One of Schoc’s most popular combinations is lime chilli. For a taste of the Wairarapa, however, plump for the lavender salted caramel, made with locally grown lavender. New Zealand fruit stars in many Schoc flavours, including Murray’s own favourite – apricot and rosemary. What does this tell us about the chocolatier himself? “I like it because it goes well with a cup of tea!”
Murray's insider tip
Family-friendly Paua World in Carterton is a great place to learn all about this sea creature and see how the shells are made into beautiful jewellery and other striking souvenirs.
Helen Masters, Ata Rangi
It was a gap year job in 1993 that set Kapiti Coast teenager Helen Masters on her course to become head winemaker at Ata Rangi, the Martinborough vineyard founded by the Paton family in 1980. “My mum brought me over to meet them and I started work on the spot,” she recalls. “She had to send some clothes over to me on the bus.”
After honing her winemaking skills in New Zealand and the USA, Helen was enticed back to Ata Rangi in 2003 to assist in producing gold-standard pinot noir and other varietals including chardonnay and riesling. The region’s naturally low yield combined with exacting viticulture and considered winemaking results in vintages Helen is immensely proud to be part of. “Great wine starts in the vineyard,” she says. “And our size means we are in touch with what we’re growing.”
Ata Rangi’s ethos, says Helen, is as important as its fruit. “We want to make great wine, but we want to be good people, too.” This attitude is evident at the welcoming cellar door, surrounded by vines in the heart of Martinborough wine country. “Visitors are blown away by our small scale, how connected we are to our vineyards,” says Helen. “We want to share the story of how we make our wines, and the values they represent.”
Helen's insider tip
It’s not all about wine here. Look out for Reid + Reid gin, crafted in Martinborough from native botanicals such as manuka, kawakawa and horopito.
Rachel Priestly, The Prodigal Daughter
In 2011, after working abroad for more than 10 years as a chef and restaurateur, Rachel Priestly returned from Italy to her hometown of Wellington. Longing for the flavours of her favourite cuisine, she started making Italian sausages. Friends and family couldn't get enough, and by 2013 she had relocated to Martinborough and launched The Prodigal Daughter combining small-scale production of authentic salumi (cured meats) with the importation of Italian food and wine.
Rachel's move out of the city was driven by a desire to be closer to her suppliers, particularly Longbush Pork, a free-range pig farm producing the particularly delicious crossbreed of Large Black and Duroc. "I've used Longbush from day one," Rachel explains. "It's the tastiest pork I've tried in New Zealand, and easily up there with the best in Italy."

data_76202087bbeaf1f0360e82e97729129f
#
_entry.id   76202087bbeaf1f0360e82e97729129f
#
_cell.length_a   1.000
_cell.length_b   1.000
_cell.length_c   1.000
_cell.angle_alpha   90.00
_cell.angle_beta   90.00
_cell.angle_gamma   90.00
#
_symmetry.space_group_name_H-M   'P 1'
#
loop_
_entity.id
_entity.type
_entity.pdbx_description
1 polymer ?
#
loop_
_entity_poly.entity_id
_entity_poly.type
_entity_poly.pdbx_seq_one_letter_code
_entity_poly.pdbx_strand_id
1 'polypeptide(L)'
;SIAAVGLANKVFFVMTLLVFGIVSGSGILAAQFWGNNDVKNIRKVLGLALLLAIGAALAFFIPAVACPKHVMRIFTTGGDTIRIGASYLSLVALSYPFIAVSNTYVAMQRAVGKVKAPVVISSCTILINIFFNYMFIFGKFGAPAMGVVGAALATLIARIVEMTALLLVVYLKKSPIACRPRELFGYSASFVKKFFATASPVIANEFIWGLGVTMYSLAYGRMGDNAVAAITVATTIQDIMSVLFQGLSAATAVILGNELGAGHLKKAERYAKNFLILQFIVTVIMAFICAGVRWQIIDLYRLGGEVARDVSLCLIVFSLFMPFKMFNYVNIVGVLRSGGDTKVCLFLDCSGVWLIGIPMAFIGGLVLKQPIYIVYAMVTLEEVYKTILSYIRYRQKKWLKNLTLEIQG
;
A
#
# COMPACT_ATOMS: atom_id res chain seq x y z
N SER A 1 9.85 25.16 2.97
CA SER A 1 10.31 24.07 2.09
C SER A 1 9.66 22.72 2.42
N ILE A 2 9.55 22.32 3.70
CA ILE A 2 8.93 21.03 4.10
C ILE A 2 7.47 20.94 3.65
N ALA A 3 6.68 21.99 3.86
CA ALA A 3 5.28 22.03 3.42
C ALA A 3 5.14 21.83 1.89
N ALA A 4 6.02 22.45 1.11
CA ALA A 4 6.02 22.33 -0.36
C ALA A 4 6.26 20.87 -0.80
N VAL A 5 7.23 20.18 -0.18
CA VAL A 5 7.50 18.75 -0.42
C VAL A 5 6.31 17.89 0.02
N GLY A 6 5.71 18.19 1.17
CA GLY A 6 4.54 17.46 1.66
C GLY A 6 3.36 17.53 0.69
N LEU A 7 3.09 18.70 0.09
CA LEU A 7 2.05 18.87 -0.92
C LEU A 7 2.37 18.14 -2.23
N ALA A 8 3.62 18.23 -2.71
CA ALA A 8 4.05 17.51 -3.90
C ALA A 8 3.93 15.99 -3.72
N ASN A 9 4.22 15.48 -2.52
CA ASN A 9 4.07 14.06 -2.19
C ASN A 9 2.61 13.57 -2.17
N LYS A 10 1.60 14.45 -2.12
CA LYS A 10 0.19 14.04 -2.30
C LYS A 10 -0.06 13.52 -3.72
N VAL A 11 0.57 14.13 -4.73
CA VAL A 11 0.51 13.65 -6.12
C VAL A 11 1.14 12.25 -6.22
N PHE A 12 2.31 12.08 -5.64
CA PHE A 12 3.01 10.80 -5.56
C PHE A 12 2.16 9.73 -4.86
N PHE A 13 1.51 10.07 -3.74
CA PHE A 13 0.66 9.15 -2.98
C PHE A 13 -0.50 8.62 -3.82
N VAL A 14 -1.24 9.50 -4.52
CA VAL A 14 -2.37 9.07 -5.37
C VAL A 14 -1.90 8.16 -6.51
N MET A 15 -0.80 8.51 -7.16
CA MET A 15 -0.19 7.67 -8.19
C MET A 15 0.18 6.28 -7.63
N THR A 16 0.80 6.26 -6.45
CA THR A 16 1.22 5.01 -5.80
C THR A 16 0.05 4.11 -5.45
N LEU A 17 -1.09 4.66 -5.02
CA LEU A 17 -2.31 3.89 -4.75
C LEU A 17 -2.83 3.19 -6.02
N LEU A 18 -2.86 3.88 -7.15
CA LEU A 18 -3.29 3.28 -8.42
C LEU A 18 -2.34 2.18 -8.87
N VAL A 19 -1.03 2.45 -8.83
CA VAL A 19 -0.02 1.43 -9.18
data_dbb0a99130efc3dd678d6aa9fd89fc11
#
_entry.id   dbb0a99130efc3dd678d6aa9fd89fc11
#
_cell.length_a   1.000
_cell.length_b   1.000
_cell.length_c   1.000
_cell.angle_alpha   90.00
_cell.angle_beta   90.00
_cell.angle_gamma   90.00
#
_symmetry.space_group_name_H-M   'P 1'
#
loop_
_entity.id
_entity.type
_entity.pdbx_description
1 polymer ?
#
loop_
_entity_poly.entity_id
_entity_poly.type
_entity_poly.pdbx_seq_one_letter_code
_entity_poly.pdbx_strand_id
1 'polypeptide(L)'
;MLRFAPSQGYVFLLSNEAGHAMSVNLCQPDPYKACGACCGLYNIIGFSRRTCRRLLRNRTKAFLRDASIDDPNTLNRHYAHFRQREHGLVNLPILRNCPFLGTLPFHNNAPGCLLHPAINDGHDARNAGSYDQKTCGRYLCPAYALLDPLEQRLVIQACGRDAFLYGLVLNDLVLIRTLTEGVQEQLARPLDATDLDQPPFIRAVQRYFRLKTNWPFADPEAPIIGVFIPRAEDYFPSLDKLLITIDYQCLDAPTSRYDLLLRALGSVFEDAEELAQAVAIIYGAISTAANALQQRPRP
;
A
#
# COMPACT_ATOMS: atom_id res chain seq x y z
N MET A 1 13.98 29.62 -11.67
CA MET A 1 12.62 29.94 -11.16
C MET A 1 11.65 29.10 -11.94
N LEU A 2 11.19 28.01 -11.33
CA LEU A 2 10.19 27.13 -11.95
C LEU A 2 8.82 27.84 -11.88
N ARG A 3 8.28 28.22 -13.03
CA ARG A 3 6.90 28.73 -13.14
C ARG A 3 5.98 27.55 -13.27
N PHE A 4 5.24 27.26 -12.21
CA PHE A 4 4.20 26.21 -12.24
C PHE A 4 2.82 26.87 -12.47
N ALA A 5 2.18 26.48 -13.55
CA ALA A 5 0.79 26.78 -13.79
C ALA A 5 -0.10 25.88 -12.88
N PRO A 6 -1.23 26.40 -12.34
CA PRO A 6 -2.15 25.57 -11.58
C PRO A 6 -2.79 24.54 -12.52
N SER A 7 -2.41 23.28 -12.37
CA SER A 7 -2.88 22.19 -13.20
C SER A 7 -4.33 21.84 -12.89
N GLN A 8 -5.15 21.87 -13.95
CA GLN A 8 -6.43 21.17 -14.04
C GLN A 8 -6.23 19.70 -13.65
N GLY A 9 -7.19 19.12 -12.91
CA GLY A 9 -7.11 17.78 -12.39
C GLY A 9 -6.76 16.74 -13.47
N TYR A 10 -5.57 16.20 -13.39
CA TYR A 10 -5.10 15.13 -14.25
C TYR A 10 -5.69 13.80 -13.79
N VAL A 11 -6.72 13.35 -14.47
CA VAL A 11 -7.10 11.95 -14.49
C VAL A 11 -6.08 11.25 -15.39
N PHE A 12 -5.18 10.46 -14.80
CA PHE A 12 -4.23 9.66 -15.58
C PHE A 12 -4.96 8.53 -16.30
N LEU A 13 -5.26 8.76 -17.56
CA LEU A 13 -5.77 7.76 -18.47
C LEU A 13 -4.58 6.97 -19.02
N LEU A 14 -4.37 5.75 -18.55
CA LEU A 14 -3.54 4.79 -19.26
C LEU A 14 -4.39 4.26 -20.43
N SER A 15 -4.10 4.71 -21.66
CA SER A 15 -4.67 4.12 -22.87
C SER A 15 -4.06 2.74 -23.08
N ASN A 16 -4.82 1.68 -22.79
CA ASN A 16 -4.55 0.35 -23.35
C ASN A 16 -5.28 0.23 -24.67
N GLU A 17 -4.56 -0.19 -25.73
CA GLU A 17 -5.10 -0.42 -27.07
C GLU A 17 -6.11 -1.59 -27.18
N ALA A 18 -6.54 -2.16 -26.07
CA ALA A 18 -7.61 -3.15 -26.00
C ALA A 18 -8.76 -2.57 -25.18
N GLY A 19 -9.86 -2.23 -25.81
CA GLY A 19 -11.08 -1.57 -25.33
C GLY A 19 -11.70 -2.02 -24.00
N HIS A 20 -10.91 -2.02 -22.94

Rachel's pancetta, prosciutto and other mouthwatering delicacies can be sampled at La Pancetta, the restaurant she opened in an historic Greytown cottage in 2015. Its pretty courtyard is the perfect place to savour a locally made taste of Italy, especially on a sun-drenched Wairarapa day.
Rachel's insider tip
At Cwmglyn Farm near Eketahuna, Biddy Fraser-Davis makes cheese from her tiny Jersey herd. It’s also home to the amazing Middleton Model Railway.
Helen Meehan, Olivo
After 23 years in Wellington, Helen and John Meehan’s move to Martinborough in 2003 was nothing if not bold. English-born with corporate backgrounds, the couple took ownership of an olive grove just three weeks before harvest. “We knew nothing about olives,” Helen explains with a laugh. “But fortunately it was fun. You don’t do this for nearly 14 years unless it’s fun!”
Established amidst the grapevines in 1991, Olivo produces award-winning extra virgin olive oil along with eight infused varieties including lemon, porcini, and smoked paprika. The Meehans welcome visitors to their tasting room and shop, and to wander through the olive grove made all the more picturesque by a series of sculptures.
Helen believes Olivo’s range encapsulates the very essence of the Wairarapa, displaying the distinct grassiness that defines New Zealand’s olive oils. “You can almost taste the lush green pasture,” she says. “And the best place to try it is where it grows, so you can hear the story behind it.”
Helen's insider tip
Take a drive down to the south coast taking in Lake Ferry, Ngawi and Cape Palliser Lighthouse. It’s wild, solitary, beautiful – so different from the olive groves and wineries and villages across the plains.